I've lost count of how many times now it's been claimed that 2013 will see Apple launch both an iPhone 6 and a lower-priced iPhone 5S to widen the iPhone's appeal downmarket.
Apple boss Tim Cook, as you would expect, is saying nothing to help settle the argument one way or another. He quite obviously knows, he's just not telling us.
That's no surprise, of course. A lot of Apple's success down the years comes from the obsessive secrecy it enforces around upcoming products, which gives it control not only over what it's working on, but also when we get to hear about it. Everything's on Apple's terms.
And it seems Cook is as good at playing that game as Steve Jobs was. Speaking at a Goldman Sachs conference yesterday, Cook sorta kinda hinted that a cheaper iPhone might be on the way, but did so without saying anything definitive one way or the other.
Instead he focused on the perception of affordability, saying that while Apple would always strive to make the iPhone more affordable, it didn't want to be associated with products that were first and foremost thought of as “cheap”.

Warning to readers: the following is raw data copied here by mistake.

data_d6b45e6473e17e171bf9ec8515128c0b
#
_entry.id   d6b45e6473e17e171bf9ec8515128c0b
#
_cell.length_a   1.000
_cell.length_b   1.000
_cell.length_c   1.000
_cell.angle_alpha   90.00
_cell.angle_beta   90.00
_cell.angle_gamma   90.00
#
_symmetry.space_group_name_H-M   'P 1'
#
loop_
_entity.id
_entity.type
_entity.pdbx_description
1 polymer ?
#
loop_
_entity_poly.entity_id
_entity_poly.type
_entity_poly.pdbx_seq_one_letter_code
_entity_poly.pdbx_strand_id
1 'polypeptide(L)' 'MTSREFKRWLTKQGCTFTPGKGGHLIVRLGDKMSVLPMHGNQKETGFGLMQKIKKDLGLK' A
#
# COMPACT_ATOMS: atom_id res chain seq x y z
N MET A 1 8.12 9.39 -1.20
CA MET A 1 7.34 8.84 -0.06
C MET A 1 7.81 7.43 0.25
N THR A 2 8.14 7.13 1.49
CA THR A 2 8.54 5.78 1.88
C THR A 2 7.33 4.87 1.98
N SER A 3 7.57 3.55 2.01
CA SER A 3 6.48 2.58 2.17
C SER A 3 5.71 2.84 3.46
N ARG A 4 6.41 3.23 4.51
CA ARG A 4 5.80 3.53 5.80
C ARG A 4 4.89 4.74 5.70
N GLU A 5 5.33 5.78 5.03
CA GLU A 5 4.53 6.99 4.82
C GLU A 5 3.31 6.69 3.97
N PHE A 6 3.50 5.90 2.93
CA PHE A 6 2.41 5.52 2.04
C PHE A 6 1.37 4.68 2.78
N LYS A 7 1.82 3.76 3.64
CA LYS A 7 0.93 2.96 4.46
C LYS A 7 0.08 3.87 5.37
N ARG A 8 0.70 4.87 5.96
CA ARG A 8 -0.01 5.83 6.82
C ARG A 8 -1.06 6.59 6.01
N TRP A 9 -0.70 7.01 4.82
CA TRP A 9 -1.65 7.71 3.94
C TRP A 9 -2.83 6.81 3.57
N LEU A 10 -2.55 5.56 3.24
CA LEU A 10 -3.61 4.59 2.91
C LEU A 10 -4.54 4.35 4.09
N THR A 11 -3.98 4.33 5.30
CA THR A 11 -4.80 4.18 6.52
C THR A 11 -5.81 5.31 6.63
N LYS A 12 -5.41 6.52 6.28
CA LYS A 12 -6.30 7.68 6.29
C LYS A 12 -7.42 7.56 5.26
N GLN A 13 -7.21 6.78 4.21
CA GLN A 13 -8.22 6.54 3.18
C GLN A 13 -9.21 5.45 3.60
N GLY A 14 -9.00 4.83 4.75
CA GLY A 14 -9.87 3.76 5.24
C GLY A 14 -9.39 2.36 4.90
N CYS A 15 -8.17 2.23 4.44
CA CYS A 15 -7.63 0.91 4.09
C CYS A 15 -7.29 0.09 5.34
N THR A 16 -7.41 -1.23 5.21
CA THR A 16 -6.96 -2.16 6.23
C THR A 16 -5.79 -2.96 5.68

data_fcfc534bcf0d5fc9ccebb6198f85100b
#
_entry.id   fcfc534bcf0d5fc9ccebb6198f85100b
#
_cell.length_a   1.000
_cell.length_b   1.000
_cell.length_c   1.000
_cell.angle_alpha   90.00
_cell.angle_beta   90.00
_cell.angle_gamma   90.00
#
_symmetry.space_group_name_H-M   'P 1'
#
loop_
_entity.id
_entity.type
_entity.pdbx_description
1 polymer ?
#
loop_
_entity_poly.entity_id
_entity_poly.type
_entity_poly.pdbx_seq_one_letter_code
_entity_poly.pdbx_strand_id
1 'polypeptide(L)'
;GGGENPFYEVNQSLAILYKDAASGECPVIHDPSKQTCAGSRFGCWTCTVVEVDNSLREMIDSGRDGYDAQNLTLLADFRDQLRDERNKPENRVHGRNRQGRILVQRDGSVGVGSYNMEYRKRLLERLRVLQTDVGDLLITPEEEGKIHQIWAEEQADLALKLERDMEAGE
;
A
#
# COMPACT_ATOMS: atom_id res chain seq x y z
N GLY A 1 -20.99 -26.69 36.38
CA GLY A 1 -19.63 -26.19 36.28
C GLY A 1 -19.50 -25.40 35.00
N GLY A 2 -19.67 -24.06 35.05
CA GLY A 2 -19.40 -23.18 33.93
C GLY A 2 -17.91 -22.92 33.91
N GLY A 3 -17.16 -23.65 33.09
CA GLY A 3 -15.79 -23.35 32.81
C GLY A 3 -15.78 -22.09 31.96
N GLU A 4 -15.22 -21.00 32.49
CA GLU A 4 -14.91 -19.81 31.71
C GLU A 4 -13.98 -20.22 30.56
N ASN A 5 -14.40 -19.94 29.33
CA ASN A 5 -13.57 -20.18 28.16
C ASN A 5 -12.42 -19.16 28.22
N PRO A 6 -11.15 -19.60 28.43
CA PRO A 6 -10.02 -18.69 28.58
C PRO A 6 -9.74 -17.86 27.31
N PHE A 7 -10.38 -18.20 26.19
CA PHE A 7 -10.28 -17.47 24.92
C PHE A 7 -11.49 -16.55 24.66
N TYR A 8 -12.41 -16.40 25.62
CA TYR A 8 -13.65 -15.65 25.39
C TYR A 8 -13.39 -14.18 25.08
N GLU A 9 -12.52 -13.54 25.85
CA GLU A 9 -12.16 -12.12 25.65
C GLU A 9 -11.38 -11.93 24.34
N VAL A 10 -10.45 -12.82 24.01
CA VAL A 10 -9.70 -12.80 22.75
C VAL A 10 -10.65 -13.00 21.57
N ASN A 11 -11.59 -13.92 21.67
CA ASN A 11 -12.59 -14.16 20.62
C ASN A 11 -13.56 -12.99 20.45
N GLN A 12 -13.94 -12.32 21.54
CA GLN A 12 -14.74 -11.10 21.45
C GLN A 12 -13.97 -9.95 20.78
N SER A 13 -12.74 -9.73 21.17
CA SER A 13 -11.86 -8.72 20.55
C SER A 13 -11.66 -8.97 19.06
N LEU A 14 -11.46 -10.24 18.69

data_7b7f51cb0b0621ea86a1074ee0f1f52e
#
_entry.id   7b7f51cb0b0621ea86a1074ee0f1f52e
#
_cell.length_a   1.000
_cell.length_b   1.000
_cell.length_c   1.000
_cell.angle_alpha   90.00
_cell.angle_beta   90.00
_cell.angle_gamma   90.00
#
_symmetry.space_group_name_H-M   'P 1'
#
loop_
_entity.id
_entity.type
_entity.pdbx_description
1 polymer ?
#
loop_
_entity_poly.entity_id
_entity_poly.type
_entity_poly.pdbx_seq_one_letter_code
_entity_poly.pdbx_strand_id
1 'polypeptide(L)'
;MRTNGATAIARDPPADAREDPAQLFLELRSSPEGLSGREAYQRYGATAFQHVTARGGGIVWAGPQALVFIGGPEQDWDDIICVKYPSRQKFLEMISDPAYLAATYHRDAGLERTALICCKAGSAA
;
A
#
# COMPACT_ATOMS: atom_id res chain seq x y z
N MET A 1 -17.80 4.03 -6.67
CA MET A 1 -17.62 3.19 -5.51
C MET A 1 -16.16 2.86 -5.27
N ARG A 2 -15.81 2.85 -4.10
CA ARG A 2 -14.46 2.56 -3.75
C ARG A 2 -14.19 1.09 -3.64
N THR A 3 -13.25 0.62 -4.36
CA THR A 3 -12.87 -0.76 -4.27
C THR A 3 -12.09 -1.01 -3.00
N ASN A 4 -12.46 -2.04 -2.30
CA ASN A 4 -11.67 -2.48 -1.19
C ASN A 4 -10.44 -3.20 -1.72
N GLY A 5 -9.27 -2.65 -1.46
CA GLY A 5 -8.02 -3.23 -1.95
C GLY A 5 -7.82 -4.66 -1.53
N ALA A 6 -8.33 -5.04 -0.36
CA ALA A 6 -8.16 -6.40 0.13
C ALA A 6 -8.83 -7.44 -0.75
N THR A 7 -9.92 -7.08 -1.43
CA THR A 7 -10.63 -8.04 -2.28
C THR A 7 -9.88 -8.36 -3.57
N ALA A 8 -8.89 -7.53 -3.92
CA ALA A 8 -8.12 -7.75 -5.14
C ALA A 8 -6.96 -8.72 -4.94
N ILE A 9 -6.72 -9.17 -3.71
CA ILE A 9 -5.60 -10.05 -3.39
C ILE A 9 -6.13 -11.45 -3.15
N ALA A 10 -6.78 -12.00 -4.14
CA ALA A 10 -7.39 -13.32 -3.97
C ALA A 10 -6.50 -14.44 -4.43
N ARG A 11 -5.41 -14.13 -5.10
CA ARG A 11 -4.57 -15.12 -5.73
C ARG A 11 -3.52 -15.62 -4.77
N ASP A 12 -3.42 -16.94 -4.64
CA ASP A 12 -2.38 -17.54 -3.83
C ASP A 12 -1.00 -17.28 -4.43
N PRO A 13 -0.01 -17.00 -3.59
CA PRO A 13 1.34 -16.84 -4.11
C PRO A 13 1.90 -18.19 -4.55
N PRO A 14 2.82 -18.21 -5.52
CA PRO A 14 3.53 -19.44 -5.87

He used the iPod as an example, citing the range of iPod variants that are now available, all of them considerably cheaper than what the original iPod sold for but none of them deliberately feature-bare for the sake of a lower price tag.
“Instead of saying, ‘How can we cheapen the iPod?’,” Cook argued, “we said ‘how can we do a great product that will allow us to sell it cheaper?’”
Cook also pointed to the iPad as an answer to calls down the years for it to make its entry point to the computing market more affordable. "The only thing we'll never do," he said, "is release a crappy product."
In other words, a future more affordable iPhone (not “cheap iPhone”, of course) may be a smaller-screened version of the current iPhone, but it may also be an entirely new type of device altogether. That said, it may not exist at all.
In other words, as you were.